Perhaps those of you who imbibe in medical marijuana could add more color to this feeling. It felt as if there was a layer of frosted glass in between me and the magic of Porsche. As I sought out the autobahn to open up the crocodile named coupe, I shrugged off this disquieting quietude. Perhaps the car’s animal magnetism would return with a little, shall we say, prompting.

At 250kmh, terminal velocity in a headwind, the novocain remained. MIA: visceral pleasures of the the 911 and/or Boxster’s instant punch, thrust and parry. Mind you, there was nothing wrong with the Cayman PDK’s performance per se. Nichts. Yet the delivery of its adrenalin-producing acceleration lagged a couple 1/10ths of a second behind the experience. Yes, it’s true: Porsche now has its own perception gap. Winding down the switchbacks to my home in Piesport, the temporal disconnect extended slightly, as I negotiated first gear turns and 100kmh straightaway thrusts.

I welcome the PDK. As this website has proclaimed, DSG-style double clutch systems are the future for all automatics. The old Tiptronic walks off in deep shame. Yet I will still pass on this latest gee-whiz gizmo. The fog of war that the PDK creates in autobahn missiles hinders the sheer joy of piloting one of the best sports cars in existence. Should the PDK find its way into the fast, fat, and relaxed sedans of other manufacturers, I’m sure I will be five-starring it all over the pages of TTAC. Yet in a machine so precise and honed as the Cayman, it’s either new software or back to the old hardware. Which, as a clear-headed, passionate pistonhead, suits me just fine.

Mike Solowiow
Mike Solowiow

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  • Dave Hop Dave Hop on Mar 23, 2010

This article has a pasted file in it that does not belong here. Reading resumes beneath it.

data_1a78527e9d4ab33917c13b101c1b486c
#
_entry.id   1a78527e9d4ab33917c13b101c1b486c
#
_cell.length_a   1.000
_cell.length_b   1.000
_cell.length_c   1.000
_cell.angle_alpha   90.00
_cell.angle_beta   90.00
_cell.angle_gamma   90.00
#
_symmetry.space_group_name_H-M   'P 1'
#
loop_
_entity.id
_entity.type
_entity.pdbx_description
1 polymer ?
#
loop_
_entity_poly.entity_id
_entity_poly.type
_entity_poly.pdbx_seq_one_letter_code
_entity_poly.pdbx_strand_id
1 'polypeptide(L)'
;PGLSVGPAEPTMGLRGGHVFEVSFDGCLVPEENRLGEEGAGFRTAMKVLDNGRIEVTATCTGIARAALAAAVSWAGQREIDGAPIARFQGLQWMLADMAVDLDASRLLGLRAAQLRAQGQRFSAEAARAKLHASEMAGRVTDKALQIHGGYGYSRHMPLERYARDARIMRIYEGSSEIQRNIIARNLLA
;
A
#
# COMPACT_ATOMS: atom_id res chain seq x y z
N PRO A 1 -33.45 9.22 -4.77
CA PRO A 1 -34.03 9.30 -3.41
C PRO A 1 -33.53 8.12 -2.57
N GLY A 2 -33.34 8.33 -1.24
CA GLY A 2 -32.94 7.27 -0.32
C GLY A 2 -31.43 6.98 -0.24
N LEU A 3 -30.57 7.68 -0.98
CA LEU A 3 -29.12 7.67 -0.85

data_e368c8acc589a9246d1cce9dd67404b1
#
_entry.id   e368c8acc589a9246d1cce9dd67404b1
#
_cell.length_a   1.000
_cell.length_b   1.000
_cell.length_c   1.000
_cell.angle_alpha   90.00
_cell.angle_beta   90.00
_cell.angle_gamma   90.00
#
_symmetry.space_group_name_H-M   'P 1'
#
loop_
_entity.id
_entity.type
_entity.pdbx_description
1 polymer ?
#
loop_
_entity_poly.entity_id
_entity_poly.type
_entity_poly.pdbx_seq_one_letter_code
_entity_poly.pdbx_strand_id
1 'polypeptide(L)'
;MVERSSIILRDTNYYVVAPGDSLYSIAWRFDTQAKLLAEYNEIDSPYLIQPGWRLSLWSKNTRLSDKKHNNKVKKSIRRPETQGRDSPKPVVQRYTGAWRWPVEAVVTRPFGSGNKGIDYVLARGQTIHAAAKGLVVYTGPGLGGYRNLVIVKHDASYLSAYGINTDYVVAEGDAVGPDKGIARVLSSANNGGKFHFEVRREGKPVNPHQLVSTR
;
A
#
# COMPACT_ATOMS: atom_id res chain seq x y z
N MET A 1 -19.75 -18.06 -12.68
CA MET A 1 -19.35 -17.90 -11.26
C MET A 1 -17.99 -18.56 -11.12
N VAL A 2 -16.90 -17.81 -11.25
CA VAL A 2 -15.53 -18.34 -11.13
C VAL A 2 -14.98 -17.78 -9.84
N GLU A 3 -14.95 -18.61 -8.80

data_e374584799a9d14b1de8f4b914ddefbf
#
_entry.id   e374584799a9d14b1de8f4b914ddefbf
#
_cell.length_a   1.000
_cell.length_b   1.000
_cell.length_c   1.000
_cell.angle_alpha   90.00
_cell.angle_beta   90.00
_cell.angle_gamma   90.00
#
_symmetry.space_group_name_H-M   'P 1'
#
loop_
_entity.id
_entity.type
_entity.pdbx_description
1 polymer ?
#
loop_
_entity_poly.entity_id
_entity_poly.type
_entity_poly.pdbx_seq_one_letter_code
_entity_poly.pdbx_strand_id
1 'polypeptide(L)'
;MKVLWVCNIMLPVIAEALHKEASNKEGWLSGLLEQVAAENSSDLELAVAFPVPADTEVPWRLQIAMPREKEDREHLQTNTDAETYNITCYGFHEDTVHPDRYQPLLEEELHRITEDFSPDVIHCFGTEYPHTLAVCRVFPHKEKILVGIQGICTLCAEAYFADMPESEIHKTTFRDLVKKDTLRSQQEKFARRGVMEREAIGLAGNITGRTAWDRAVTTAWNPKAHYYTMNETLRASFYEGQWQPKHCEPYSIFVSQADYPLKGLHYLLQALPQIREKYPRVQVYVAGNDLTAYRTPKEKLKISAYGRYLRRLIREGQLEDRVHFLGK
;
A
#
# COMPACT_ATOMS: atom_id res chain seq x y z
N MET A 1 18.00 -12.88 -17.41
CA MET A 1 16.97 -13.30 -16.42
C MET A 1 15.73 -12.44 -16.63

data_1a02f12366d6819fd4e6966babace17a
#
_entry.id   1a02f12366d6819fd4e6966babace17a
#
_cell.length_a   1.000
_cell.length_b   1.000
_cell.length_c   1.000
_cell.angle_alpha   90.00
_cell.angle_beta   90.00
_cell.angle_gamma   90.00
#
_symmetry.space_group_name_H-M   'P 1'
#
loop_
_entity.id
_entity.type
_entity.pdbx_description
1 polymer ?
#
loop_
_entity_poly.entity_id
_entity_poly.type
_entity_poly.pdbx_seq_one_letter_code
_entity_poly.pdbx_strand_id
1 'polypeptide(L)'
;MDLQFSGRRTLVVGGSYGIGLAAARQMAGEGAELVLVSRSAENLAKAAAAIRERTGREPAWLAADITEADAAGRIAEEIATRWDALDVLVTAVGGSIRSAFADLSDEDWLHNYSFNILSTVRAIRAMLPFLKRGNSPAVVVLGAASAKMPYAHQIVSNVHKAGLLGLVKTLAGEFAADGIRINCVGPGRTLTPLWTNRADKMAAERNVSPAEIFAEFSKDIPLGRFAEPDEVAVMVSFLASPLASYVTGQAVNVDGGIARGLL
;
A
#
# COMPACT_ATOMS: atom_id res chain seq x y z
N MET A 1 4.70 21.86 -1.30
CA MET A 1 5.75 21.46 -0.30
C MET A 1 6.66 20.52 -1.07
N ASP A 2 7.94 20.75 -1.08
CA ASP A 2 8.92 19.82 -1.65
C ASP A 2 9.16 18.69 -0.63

After reading all this all I can say is after 2 Cayennes and now just purchasing a Cayman S. Yes the shift paddles are strange but the rest of the car and all of its options are great. We purchased it a month ago and it snowed for 2 weeks after. It brings a smile to my face every time I drive it and my wife absolutly loves it. (big smile on her face too) Buy what you want and enjoy it. That is what it is all about. Thanks for all the input. Keep reading before buying.

  • Iwasgointo Iwasgointo on Jul 19, 2010

    No doubt this is a fine car, but I understand having the engine right behind your head a 2 hour highway drive to the mountains is mighty tough on the ears.

  • Golden2husky Have to say he did an excellent job on the C7, especially considering the limited budget he was given. I am very happy with my purchase.
  • Marty The problem isn't range; it's lack of electricity in multi-unit building parking. All you need is level 1 - a standard 120v wall socket - and if you're plugged in 10 hours overnight you get 280 miles per week or more. That's enough for most folks but you can use public charging to supplement when needed. Installing conduit circuits and outlets is simple and cheap; no charge stations needed.
  • 2manyvettes Tadge was at the Corvette Corral at the Rolex 24 hour sports car race at the end of January 2023. During the Q&A after his remarks someone stood up and told him "I will never buy an electric Corvette." His response? "I will never sell you an electric Corvette." Take that Fwiw.
  • Socrates77 They're pinching pennies for the investors like always, greed has turned GM into a joke of an old corporate American greed.
  • Analoggrotto looking at this takes me right back to the year when “CD-ROM” first entered public lexicon